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DEPARTMENT OF THE NAVY -- NAVAL HISTORICAL CENTER
805 KIDDER BREESE SE -- WASHINGTON NAVY YARD
WASHINGTON DC 20374-5060

Online Library of Selected Images:
-- U.S. NAVY SHIPS --

USS Titania (AK-55, later AKA-13), 1942-1961

USS Titania, a 13,910-ton Arcturus class cargo ship built at Kearny, New Jersey, was commissioned in May 1942. After operating along the U.S. East Coast, she participated in the North Africa invasion in November 1942 and transferred to the Pacific a month later. In February 1943, while supporting the final stages of the Guadalcanal campaign, she was redesignated AKA-13. During the rest of the Pacific War, in addition to steaming thousands of miles on general cargo transportation missions, Titania took part in the invasions of Bougainville, Guam, Leyte, Lingayen Gulf, Tarakan, Brunei Bay and Balikpapan.

After the end of World War II, Titania remained active transporting cargo between the United States and destinations in the Pacific. In Japan when war began in June 1950, she was soon busy supporting U.S. forces in Korea, work that lasted until the conflict ended in July 1953. Titania continued her Pacific logistics service until she decommissioned in July 1955. She was stricken from the Navy list in July 1961.

This page features views of USS Titania (AKA-13).

If you want higher resolution reproductions than this digital image, see: "How to Obtain Photographic Reproductions."

Click on the small photograph to prompt a larger view of the same image.

Photo #: USMC 86251

USS Titania (AKA-13)


At Pavuvu, Russell Islands, 28 April 1944, after bringing veterans of the Cape Gloucester Campaign to a rest camp.
USS Aquarius (AKA-16) is on Titania's far side. LCVPs in the left foreground are from USS Wayne (APA-54).
Photographed by Fitzgerald.

U.S. Marine Corps Photograph.

Online Image: 58KB; 740 x 610 pixels

Reproductions of this image may also be available through the
National Archives photographic reproduction system.

 
Photo #: USMC 86265

USS Aquarius (AKA-16)
(left) and
USS Titania (AKA-13)

At Pavuvu, Russell Islands, 28 April 1944, after bringing veterans of the Cape Gloucester Campaign to a rest camp.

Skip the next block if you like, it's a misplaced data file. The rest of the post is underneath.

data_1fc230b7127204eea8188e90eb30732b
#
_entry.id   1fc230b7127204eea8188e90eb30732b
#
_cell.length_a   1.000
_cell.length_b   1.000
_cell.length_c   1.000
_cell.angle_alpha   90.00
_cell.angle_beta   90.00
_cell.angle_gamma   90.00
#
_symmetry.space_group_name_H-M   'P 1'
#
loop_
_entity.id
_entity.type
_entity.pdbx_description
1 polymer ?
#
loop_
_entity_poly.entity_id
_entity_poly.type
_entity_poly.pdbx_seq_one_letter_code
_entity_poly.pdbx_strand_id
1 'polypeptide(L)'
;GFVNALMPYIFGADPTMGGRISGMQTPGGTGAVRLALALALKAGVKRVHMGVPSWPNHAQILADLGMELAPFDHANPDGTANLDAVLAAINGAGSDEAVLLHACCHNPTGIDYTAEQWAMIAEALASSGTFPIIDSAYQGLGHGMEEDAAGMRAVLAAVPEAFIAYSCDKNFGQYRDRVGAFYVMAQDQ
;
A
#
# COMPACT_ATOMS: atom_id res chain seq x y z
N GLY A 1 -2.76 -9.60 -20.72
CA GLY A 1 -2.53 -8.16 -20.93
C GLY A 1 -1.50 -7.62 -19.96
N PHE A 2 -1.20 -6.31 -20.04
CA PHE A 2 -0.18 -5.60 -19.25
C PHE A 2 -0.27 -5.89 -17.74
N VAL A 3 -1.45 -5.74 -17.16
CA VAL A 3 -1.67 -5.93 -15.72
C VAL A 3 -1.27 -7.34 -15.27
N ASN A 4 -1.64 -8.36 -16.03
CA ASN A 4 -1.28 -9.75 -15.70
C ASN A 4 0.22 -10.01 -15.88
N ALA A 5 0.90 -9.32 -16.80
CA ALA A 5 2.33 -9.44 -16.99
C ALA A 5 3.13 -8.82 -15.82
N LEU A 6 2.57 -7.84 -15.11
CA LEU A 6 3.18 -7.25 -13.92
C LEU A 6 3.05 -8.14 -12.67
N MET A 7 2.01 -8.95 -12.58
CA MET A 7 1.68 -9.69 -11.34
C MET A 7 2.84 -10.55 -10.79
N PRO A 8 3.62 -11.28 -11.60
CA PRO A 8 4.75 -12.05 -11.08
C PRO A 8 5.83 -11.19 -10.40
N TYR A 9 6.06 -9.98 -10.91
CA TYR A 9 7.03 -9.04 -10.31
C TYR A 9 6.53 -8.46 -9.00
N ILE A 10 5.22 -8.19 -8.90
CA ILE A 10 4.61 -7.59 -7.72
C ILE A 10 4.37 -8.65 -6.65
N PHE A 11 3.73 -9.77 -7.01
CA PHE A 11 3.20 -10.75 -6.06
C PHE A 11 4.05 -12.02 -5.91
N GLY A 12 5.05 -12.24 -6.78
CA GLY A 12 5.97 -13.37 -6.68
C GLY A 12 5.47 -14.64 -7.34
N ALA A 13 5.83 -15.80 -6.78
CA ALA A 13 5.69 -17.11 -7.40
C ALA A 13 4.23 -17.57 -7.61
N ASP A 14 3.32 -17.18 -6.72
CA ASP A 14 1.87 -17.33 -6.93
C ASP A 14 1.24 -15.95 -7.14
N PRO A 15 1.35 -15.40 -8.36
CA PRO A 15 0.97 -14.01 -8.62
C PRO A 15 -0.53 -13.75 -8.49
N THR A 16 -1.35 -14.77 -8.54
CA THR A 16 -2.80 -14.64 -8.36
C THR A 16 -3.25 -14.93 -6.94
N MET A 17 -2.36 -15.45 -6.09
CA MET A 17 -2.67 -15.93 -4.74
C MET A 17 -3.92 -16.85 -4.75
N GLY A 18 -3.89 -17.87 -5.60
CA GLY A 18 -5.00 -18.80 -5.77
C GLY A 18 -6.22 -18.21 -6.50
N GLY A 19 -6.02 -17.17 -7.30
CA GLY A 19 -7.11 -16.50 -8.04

LCPs in the foreground, from USS Wayne (APA-54), are being used as water taxiis.
Photographed by Fitzgerald.
Note SC-2 radar antenna mounted atop Aquarius' forward kingposts.

U.S. Marine Corps Photograph.

Online Image: 99KB; 600 x 765 pixels

Reproductions of this image may also be available through the
National Archives photographic reproduction system.

 
Photo #: 80-G-433793

USS Titania (AKA-13)


In Wonsan Harbor, North Korea, circa 10-13 September 1951, seen from USS Floyd B. Parks (DD-884), which is coming alongside to take on fuel.
Photographed by AFAN E.A. McDade.

Official U.S. Navy Photograph, now in the collections of the U.S. National Archives.

Online Image: 108KB; 740 x 610 pixels

Reproductions of this image may also be available through the
National Archives photographic reproduction system.

 


While the Naval Historical Center has no other views of USS Titania, the National Archives appears to hold several more, including those described below:

The images listed below are NOT in the Naval Historical Center's collections. DO NOT try to obtain them using the procedures described in our page "How to Obtain Photographic Reproductions.".


  • Photo #: 80-G-10718
    USS Titania (AK-55). Starboard broadside aerial view, taken by NAS Hampton Roads, Virginia, on 16 September 1942.

  • Photo #: 428-N-1044332
    USS Titania (AKA-13). Port bow surface view, taken circa 1945-46.

  • Photo #: 80-G-422263
    USS Titania (AKA-13). Starboard bow surface view, taken while the ship was underway off Wonsan, Korea, 12 October 1950.


    Reproductions of these images should be available through the National Archives photographic reproduction system for pictures not held by the Naval Historical Center.

     

    The images described above are NOT in the Naval Historical Center's collections. DO NOT try to obtain them using the procedures described in our page "How to Obtain Photographic Reproductions.".


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    16 May 1999